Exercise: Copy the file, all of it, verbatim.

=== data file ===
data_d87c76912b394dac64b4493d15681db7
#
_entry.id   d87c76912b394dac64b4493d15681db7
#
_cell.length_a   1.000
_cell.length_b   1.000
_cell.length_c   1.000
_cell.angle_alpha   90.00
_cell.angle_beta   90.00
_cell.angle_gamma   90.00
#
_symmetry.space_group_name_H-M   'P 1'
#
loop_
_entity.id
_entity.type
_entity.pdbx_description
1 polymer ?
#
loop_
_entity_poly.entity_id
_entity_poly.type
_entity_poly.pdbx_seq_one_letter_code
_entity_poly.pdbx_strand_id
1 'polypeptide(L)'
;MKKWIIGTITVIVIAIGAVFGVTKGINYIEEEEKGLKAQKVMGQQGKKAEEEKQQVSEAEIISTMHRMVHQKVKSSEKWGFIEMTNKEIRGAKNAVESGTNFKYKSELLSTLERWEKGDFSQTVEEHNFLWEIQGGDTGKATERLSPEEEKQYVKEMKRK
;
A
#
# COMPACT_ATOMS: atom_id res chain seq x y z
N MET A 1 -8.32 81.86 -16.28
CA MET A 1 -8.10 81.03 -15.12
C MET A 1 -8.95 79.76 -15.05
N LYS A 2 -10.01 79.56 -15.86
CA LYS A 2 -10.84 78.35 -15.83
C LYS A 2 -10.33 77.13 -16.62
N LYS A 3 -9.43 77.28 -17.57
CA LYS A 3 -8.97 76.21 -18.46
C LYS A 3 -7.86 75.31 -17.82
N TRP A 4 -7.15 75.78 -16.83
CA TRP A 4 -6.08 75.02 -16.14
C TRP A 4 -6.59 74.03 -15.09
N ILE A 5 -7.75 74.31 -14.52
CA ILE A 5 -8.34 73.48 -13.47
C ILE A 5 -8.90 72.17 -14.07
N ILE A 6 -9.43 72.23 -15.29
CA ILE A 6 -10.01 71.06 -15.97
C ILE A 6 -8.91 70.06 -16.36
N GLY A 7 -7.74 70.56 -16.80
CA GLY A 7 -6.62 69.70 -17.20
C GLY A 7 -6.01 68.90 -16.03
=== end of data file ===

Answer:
data_d87c76912b394dac64b4493d15681db7
#
_entry.id   d87c76912b394dac64b4493d15681db7
#
_cell.length_a   1.000
_cell.length_b   1.000
_cell.length_c   1.000
_cell.angle_alpha   90.00
_cell.angle_beta   90.00
_cell.angle_gamma   90.00
#
_symmetry.space_group_name_H-M   'P 1'
#
loop_
_entity.id
_entity.type
_entity.pdbx_description
1 polymer ?
#
loop_
_entity_poly.entity_id
_entity_poly.type
_entity_poly.pdbx_seq_one_letter_code
_entity_poly.pdbx_strand_id
1 'polypeptide(L)'
;MKKWIIGTITVIVIAIGAVFGVTKGINYIEEEEKGLKAQKVMGQQGKKAEEEKQQVSEAEIISTMHRMVHQKVKSSEKWGFIEMTNKEIRGAKNAVESGTNFKYKSELLSTLERWEKGDFSQTVEEHNFLWEIQGGDTGKATERLSPEEEKQYVKEMKRK
;
A
#
# COMPACT_ATOMS: atom_id res chain seq x y z
N MET A 1 -8.32 81.86 -16.28
CA MET A 1 -8.10 81.03 -15.12
C MET A 1 -8.95 79.76 -15.05
N LYS A 2 -10.01 79.56 -15.86
CA LYS A 2 -10.84 78.35 -15.83
C LYS A 2 -10.33 77.13 -16.62
N LYS A 3 -9.43 77.28 -17.57
CA LYS A 3 -8.97 76.21 -18.46
C LYS A 3 -7.86 75.31 -17.82
N TRP A 4 -7.15 75.78 -16.83
CA TRP A 4 -6.08 75.02 -16.14
C TRP A 4 -6.59 74.03 -15.09
N ILE A 5 -7.75 74.31 -14.52
CA ILE A 5 -8.34 73.48 -13.47
C ILE A 5 -8.90 72.17 -14.07
N ILE A 6 -9.43 72.23 -15.29
CA ILE A 6 -10.01 71.06 -15.97
C ILE A 6 -8.91 70.06 -16.36
N GLY A 7 -7.74 70.56 -16.80
CA GLY A 7 -6.62 69.70 -17.20
C GLY A 7 -6.01 68.90 -16.03